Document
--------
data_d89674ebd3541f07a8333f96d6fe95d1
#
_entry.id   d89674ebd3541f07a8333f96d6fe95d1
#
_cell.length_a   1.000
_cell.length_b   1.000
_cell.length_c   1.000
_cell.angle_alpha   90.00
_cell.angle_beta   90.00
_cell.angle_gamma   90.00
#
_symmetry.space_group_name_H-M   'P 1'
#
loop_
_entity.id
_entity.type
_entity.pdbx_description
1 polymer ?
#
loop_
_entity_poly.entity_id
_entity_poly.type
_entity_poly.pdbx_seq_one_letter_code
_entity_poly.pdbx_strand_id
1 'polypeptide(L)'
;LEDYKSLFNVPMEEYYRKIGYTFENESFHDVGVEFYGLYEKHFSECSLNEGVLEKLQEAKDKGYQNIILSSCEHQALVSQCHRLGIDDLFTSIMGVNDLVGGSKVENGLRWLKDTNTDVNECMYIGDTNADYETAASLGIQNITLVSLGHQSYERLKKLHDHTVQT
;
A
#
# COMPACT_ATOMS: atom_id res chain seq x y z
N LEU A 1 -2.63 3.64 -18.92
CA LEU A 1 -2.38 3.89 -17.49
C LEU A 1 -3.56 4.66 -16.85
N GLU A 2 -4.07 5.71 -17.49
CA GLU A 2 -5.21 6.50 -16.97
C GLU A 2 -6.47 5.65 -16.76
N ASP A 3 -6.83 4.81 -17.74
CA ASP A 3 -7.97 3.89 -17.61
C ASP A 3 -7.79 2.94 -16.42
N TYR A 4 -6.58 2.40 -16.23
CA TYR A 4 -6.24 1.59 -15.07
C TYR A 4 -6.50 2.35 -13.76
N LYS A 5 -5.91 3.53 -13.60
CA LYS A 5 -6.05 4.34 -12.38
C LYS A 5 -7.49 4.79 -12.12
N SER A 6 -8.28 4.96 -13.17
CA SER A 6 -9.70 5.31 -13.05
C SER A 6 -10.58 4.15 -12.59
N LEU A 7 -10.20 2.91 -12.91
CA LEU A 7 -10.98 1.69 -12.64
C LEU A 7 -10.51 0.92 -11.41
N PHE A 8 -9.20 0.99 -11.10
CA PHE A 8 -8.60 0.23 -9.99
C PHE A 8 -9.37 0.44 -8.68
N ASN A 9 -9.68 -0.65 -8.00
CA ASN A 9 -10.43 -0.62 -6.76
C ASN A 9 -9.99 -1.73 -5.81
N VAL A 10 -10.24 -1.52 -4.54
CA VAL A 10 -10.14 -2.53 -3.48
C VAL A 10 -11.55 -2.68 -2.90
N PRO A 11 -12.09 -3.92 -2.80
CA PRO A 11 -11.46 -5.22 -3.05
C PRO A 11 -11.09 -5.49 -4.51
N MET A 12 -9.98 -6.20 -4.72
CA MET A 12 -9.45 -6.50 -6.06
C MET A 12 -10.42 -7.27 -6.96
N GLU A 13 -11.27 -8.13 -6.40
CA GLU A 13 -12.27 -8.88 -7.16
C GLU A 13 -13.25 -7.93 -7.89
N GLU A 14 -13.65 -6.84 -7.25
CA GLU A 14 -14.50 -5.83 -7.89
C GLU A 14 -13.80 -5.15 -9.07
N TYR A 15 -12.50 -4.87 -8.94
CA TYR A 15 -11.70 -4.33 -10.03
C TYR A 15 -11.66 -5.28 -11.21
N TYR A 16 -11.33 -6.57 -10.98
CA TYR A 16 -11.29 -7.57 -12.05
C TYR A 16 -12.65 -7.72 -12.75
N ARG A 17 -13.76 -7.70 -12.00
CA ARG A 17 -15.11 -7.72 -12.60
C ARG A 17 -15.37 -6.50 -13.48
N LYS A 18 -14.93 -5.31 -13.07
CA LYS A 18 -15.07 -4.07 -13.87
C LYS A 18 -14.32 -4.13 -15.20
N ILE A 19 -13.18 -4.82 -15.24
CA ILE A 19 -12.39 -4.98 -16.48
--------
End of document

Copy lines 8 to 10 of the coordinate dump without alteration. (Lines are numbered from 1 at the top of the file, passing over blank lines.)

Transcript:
_cell.angle_alpha   90.00
_cell.angle_beta   90.00
_cell.angle_gamma   90.00